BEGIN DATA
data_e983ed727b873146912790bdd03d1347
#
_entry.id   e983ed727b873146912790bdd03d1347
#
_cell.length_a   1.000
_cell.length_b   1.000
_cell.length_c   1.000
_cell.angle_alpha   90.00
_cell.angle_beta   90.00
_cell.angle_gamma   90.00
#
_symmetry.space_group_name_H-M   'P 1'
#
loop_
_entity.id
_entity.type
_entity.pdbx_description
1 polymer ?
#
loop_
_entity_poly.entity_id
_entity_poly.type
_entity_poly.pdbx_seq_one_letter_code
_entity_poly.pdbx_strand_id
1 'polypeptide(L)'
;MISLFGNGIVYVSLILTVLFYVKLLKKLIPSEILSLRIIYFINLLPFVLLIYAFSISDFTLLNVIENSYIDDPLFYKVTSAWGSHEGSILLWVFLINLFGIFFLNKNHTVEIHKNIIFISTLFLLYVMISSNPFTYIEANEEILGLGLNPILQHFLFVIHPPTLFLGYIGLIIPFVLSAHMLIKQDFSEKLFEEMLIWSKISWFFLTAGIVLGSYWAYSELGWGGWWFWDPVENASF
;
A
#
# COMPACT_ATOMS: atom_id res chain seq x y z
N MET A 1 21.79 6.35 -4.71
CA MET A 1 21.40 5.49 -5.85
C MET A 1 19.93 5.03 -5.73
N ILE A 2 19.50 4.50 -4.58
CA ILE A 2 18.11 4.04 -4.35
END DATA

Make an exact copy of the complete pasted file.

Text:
data_e983ed727b873146912790bdd03d1347
#
_entry.id   e983ed727b873146912790bdd03d1347
#
_cell.length_a   1.000
_cell.length_b   1.000
_cell.length_c   1.000
_cell.angle_alpha   90.00
_cell.angle_beta   90.00
_cell.angle_gamma   90.00
#
_symmetry.space_group_name_H-M   'P 1'
#
loop_
_entity.id
_entity.type
_entity.pdbx_description
1 polymer ?
#
loop_
_entity_poly.entity_id
_entity_poly.type
_entity_poly.pdbx_seq_one_letter_code
_entity_poly.pdbx_strand_id
1 'polypeptide(L)'
;MISLFGNGIVYVSLILTVLFYVKLLKKLIPSEILSLRIIYFINLLPFVLLIYAFSISDFTLLNVIENSYIDDPLFYKVTSAWGSHEGSILLWVFLINLFGIFFLNKNHTVEIHKNIIFISTLFLLYVMISSNPFTYIEANEEILGLGLNPILQHFLFVIHPPTLFLGYIGLIIPFVLSAHMLIKQDFSEKLFEEMLIWSKISWFFLTAGIVLGSYWAYSELGWGGWWFWDPVENASF
;
A
#
# COMPACT_ATOMS: atom_id res chain seq x y z
N MET A 1 21.79 6.35 -4.71
CA MET A 1 21.40 5.49 -5.85
C MET A 1 19.93 5.03 -5.73
N ILE A 2 19.50 4.50 -4.58
CA ILE A 2 18.11 4.04 -4.35